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US IPO market slows in first half of 2015 as private companies continue to grow

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US IPO market slows in first half of 2015 as private companies continue to grow

Strong activity in June indicates momentum for Q3.

US IPO activity began to pick up steam in the second quarter of 2015 after a slow first quarter. For 2Q US markets saw 66 deals with $13.7b in proceeds this quarter, an 88.6% increase in deals and 125% increase in capital raised over Q1, according to the quarterly EY Global IPO Trends: 2015 Q2.

Despite this increase, the total number of deals and proceeds in the first half of 2015 was significantly down from the first half of last year, as US listings have been unable to keep pace with 2014's aggressive results, the busiest year since 2000. In the first six months of 2015, 101 IPOs were recorded in the US, raising proceeds of $19.7b. Compared to the first half of 2014, this was a 36% decrease in the number of deals and a 44% decrease by proceeds, from 158 deals with a value of $35.4 billion.

"We've seen a growing appetite for – and availability of – private financing."

Jackie Kelley, EY Global and Americas IPO Markets Leader said: "We see that companies are carefully evaluating their options for growth, as well as the possibilities to deliver a greater return to their shareholders. Multi-track strategies have become increasingly prominent, as companies have their choice between an IPO, M&A, and private capital. In particular, we've seen a growing appetite for – and availability of – private financing, which has significantly impacted the flow of IPOs this year, as companies have been able to remain private longer."

While the first half has been sluggish, the pipeline of IPO activity is robust and refilling across a range of sectors. Investor confidence is strong and economic fundamentals are improving, all factors that suggest IPO activity is set to increase, which could happen toward the end of 2H15, after the traditionally quiet third quarter.

Financial sponsors feature prominently

Financial sponsors continue to feature prominently in the US IPO landscape, with a high percentage of VC- and PE-backed deals this quarter. They accounted for 64% of deals by number and 59% by value. In terms of the number of deals, 35% of IPOs were PE-backed and 39% VC-backed. Additionally, six of the top 10 deals in the US were PE- or VC-backed in Q2.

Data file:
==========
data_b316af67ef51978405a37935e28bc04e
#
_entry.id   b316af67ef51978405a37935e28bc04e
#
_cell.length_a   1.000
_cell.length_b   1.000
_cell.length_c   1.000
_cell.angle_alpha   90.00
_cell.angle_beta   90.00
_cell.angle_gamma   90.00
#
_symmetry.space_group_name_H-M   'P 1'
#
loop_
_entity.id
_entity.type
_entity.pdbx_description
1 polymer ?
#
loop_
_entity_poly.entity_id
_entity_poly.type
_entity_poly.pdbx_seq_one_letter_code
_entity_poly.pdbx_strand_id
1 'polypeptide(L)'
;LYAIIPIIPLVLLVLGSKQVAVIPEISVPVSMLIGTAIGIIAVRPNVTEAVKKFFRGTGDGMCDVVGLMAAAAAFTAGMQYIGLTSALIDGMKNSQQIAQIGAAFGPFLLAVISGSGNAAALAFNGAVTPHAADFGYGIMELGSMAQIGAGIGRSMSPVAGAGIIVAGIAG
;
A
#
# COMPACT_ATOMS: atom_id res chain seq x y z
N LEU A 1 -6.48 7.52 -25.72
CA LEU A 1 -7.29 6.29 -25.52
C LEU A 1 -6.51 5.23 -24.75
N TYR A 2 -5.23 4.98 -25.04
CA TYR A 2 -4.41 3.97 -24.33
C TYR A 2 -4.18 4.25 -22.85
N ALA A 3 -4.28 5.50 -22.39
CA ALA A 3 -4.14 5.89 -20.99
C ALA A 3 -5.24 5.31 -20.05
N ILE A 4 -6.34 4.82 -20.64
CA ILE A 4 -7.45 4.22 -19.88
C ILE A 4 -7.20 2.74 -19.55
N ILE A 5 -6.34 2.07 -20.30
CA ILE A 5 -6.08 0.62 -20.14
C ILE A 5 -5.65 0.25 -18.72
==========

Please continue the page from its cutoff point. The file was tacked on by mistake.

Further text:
Looking forward, PE- and VC-backed companies will continue to feed the IPO pipeline but many will wait longer for exits. Particularly with technology companies, the combination of the high level of interest to invest in and acquire technology businesses, along with the range of funding choices available to companies today, will deplete the pool of VC- and PE-backed businesses looking for a public exit.

"Many companies, especially in the technology sector, are taking advantage of the vibrant capital environment to defer public listings until a later stage of development. This gives them an opportunity to be better placed to deliver consistent performance for investors," said Kelley. "While these actions may reduce the flow of IPOs right now, for the longer term, we do view this development of a broader funding ecosystem as a positive opportunity for both companies and investors."

Health care remains strong, but technology and energy lag

Similar to 2014, there was a strong showing from the health care sector in the first half of 2015, with a steady stream of smaller deals, 40 in total for 2015.

Technology deals, however, are lagging behind 2014 in the US, with only 15 to date in 2015, compared to 47 for the same time period last year. The shift in this sector can be attributed to the ongoing shift in the nature of financial sponsorship, as late-stage growth companies are increasingly attracting private capital and thus delaying an IPO until the company matures more. The average age of companies across all sectors in the IPO pipeline is 13 compared to 9 years at this point in 2014.1

The energy sector also saw a decline from its 29 IPOs last year, with only 7 so far in 2015; however, this sector is building. "Falling oil prices in late 2014 and early 2015 are the main reason for the slowdown in this sector," said Kelley. "The decline in prices has had a negative impact on investor sentiment, and ultimately, the industry. We're beginning to see prices recover, which should stabilize the sentiment of investors."  

 

 

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